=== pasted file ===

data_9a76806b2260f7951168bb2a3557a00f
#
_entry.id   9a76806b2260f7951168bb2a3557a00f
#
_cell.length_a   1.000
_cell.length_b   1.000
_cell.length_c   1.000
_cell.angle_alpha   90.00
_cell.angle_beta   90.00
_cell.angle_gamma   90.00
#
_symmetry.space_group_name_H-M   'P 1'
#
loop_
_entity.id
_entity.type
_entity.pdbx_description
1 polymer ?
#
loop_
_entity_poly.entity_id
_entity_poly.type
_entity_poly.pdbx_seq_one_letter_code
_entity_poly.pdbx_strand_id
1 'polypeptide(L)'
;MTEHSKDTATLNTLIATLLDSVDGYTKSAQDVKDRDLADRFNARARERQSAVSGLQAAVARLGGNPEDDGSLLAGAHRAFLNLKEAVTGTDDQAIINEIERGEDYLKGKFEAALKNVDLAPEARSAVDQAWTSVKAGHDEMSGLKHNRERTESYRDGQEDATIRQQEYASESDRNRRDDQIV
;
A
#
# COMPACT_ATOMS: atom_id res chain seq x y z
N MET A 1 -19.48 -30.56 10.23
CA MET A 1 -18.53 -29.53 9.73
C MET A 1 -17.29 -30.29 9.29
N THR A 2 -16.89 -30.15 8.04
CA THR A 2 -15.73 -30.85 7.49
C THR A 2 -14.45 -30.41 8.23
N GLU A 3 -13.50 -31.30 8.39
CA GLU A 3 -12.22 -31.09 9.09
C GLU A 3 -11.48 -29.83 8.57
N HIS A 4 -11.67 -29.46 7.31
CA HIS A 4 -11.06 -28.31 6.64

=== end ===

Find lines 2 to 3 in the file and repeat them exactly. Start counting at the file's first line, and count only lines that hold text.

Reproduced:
#
_entry.id   9a76806b2260f7951168bb2a3557a00f